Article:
June 20, 2012
HISTORY OF MANKIND SOUVENIR STAND  OLYMPIA 1990’S
I love this photo. My old friend Tae Won Yu took it at Olympia’s annual Lakefair festival sometime in the 90’s.  The composition is awesome.
I dig the Joycean array of motifs in toy cluster behind me: "grey alien" figures from the nighttime visitations of our collective unconscious, next to what are certainly bootlegged Minnie and Mickey Mouses from our premier American corporate myth maker Walt Disney. A rodent Adam and Eve. The smallest, meekest little creatures whose image has conquered the planet in our age of hyper media saturated globalization.
They hang below a big bunch of electric guitars, the instrument that changed the world in the latter half of the 20th Century. The wandering minstrel’s lute gone space-age insane. A super-charged catalyst to countless revolutions and revelations. From Hendrix’s Star Spangled Banner out into a million directions. These totems are themselves situated next to a cluster of baseball bats, the tool that generates the propulsion that is essential to the game that at least once was referred to as America’s pastime.
The cartoonish proportions of the bats also suggest a caveman’s club, which to my mind evokes Stanley Kubrick’s vision of man’s violent first step toward the stars in the opening scene of his masterpiece 2001: A Space Odyssey. A film which incidentally my mother saw upon its release in a theater with me in her womb in 1968. Above the clubs hang the equally cartoonish spiky ball of a battle flail from the middle ages, a weapon only slightly more sophisticated in its no nonsense brutality. The flail was a weapon specially designed to penetrate a knight’s steel armor. This technological one-upmanship represents an early example of the arms race dynamic that would centuries later push our species to the brink of total annihilation in the nuclear age.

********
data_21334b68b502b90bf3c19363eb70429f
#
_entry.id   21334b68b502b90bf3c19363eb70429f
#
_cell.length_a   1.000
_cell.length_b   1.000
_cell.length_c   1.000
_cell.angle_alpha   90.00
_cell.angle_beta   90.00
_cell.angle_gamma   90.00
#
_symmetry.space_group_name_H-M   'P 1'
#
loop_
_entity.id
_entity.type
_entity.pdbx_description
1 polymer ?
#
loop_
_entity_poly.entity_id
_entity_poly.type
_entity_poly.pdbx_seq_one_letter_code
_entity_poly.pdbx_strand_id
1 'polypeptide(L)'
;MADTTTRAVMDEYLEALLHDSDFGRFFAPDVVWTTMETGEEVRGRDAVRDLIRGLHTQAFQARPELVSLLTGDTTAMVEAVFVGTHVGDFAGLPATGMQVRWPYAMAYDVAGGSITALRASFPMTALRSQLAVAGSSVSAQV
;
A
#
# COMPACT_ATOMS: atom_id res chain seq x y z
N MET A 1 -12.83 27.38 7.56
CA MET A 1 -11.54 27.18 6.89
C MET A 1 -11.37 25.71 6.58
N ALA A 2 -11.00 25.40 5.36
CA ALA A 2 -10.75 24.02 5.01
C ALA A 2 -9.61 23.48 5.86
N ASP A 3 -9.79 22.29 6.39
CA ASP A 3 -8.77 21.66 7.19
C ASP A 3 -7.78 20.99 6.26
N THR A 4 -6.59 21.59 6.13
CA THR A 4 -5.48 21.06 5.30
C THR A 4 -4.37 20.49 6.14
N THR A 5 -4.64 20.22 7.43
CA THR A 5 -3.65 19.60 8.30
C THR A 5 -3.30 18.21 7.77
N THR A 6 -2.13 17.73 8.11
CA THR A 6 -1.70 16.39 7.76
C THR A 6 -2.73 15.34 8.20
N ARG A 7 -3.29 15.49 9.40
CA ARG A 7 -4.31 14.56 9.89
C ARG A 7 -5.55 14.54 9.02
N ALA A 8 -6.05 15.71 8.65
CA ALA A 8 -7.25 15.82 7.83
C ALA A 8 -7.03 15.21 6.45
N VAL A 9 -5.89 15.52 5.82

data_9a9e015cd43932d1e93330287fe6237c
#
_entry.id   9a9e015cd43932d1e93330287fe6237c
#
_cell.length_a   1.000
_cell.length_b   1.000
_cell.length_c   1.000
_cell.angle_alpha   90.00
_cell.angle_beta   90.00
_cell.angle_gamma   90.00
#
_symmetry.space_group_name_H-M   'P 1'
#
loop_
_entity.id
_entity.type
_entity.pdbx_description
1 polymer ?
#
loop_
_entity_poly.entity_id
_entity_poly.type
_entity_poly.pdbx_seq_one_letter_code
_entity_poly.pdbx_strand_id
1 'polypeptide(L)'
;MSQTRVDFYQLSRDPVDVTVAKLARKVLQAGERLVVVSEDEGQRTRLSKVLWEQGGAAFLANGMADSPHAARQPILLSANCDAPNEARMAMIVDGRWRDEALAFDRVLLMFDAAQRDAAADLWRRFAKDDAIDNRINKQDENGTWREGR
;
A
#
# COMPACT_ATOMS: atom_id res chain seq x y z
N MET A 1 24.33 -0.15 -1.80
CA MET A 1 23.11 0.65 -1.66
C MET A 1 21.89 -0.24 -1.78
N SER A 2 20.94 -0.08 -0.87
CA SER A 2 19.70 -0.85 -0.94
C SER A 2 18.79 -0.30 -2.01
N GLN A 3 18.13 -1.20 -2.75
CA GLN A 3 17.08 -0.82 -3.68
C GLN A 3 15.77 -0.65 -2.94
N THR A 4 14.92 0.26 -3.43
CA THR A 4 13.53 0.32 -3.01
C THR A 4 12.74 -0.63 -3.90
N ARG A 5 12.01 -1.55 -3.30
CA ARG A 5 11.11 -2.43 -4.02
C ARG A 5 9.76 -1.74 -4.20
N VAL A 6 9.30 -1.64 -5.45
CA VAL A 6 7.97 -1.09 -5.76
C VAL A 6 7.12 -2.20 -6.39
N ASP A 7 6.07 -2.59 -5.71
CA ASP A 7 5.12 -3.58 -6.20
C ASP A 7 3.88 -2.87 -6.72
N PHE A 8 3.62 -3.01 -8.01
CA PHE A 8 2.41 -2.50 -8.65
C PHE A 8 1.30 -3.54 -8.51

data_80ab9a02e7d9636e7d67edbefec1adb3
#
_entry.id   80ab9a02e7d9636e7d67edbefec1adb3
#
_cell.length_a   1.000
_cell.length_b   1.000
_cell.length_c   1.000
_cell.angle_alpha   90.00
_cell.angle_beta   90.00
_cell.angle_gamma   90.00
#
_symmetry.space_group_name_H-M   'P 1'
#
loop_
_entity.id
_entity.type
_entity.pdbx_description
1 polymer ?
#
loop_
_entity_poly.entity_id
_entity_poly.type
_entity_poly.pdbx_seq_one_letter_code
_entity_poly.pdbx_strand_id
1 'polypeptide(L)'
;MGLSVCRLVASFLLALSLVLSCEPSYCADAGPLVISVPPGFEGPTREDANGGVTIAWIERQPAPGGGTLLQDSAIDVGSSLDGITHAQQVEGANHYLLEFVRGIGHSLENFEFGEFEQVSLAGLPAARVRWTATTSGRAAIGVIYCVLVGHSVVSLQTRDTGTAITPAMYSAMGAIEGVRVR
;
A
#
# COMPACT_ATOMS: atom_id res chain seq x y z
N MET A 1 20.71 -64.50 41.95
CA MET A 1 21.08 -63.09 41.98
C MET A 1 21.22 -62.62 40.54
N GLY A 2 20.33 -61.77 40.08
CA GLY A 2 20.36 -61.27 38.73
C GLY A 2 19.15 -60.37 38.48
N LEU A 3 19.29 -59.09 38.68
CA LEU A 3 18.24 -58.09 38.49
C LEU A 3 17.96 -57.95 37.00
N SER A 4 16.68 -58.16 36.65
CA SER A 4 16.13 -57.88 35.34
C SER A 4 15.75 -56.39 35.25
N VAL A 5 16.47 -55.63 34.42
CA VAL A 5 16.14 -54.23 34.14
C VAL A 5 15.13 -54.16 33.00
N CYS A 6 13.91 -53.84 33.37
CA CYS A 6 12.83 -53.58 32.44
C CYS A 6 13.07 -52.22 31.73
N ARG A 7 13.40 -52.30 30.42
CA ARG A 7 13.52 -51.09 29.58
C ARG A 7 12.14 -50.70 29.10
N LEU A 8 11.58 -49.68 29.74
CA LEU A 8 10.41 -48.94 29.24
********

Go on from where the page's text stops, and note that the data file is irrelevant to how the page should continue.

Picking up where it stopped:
The flails are situated next to an oversized first generation cellphone. A tool that at the time this photo was taken was an object worthy of a child’s fetishistic coveting but which today is so common a child would likely have little interest in a toy facsimile and would instead demand the real thing. That real thing of course is usually no longer just a phone but rather it is a computer connected to a global web of servers and other computers that taken as a whole resembles a neural network containing and sharing something akin to the totality of man’s aspirations, machinations, and information at lightning speed. 
Finally to my left you can see an upside down hand mirror reflecting the world back at itself. This mirror represents to me the self reflective nature of our species. A trait that seems to be the only thing that truly makes us an anomaly in the animal kingdom.
There you have it: the journey of homo sapiens on this planet from the monolith to the starship represented in one souvenir stand, at one summer festival, in one small city. 
What do I do in the face of such visual poetry? I goof around and ham it up for the camera of course! After all if we’re indeed made of star stuff, and we’re perhaps destined for the stars, why not make like you’re a flippin’ star and shine a little while you’re here?
(Photo of me at Lakefair by Tae Won Yu from my personal archives)